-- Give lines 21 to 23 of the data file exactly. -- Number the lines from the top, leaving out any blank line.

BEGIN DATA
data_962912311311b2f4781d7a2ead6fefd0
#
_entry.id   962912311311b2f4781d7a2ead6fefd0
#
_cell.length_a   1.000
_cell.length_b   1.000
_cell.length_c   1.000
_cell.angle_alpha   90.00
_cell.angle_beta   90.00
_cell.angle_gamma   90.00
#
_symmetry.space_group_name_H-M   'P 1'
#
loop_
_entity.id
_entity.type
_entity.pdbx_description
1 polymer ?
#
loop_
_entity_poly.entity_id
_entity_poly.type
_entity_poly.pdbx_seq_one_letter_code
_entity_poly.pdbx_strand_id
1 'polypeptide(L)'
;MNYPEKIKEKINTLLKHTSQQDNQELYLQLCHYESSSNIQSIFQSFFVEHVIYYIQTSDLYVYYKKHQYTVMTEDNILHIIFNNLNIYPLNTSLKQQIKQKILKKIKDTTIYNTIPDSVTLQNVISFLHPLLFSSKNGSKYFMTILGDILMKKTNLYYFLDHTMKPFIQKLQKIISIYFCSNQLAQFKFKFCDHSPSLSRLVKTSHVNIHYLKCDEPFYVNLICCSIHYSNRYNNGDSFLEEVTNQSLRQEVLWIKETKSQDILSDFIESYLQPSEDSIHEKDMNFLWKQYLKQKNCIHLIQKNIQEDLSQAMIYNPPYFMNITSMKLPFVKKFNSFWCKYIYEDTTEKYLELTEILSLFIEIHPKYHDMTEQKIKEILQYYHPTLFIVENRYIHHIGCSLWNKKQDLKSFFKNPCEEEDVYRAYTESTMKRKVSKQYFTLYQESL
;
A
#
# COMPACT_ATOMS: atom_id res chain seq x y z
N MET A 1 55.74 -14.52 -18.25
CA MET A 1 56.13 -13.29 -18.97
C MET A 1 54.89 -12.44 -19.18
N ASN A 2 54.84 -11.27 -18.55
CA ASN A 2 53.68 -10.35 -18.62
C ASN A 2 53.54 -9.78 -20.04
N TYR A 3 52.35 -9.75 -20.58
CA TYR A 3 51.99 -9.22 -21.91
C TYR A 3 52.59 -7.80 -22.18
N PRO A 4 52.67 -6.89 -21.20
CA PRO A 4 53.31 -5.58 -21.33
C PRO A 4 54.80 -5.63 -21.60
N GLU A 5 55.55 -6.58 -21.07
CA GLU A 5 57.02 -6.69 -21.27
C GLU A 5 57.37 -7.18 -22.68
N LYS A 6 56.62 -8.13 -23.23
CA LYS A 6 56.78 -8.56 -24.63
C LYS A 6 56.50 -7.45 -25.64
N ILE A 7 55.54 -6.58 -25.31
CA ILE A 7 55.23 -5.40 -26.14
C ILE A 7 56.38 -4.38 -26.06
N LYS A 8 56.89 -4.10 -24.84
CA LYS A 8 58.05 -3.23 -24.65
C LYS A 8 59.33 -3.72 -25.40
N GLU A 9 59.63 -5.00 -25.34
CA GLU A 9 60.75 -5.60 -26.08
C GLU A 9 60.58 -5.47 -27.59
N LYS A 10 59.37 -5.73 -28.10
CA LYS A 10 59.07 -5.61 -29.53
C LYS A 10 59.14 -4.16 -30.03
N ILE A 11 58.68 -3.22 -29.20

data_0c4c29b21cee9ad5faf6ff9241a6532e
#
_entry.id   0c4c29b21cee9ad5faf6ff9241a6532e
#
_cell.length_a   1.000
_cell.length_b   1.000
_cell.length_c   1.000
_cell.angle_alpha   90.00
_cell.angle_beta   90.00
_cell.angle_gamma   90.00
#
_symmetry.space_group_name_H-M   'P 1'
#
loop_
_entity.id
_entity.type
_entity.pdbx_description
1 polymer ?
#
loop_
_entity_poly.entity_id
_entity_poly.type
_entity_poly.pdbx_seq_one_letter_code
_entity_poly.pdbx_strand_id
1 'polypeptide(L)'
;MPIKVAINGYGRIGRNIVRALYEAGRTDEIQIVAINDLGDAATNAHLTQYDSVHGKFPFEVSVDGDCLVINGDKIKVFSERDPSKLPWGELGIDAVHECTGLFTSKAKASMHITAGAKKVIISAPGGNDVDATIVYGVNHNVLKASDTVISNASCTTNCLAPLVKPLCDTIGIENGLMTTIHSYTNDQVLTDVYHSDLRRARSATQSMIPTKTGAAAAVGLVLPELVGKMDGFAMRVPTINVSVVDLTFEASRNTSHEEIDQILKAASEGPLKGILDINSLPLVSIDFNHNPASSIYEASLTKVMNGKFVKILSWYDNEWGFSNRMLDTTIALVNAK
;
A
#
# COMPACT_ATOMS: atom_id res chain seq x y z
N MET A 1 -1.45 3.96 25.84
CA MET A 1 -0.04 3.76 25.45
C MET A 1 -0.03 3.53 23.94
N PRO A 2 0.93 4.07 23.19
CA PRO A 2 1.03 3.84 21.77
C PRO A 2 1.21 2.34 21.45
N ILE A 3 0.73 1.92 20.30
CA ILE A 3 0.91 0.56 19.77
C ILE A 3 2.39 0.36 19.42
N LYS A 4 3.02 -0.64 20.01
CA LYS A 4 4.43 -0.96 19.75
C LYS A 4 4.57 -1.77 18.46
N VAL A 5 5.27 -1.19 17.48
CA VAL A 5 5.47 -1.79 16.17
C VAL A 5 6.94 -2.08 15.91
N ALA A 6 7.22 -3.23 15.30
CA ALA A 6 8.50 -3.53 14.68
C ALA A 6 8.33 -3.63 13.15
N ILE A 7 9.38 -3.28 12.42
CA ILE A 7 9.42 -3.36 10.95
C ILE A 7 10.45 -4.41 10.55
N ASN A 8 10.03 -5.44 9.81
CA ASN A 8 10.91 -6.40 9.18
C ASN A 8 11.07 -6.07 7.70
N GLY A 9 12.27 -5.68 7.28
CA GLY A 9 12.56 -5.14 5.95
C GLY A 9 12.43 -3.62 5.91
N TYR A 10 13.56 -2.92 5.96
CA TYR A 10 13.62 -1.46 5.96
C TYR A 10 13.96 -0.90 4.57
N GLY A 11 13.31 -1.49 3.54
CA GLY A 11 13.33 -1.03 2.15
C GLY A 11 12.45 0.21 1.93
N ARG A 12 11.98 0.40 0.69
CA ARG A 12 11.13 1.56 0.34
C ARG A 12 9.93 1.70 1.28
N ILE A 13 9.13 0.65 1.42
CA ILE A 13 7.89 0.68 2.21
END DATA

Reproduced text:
_entity_poly.entity_id
_entity_poly.type
_entity_poly.pdbx_seq_one_letter_code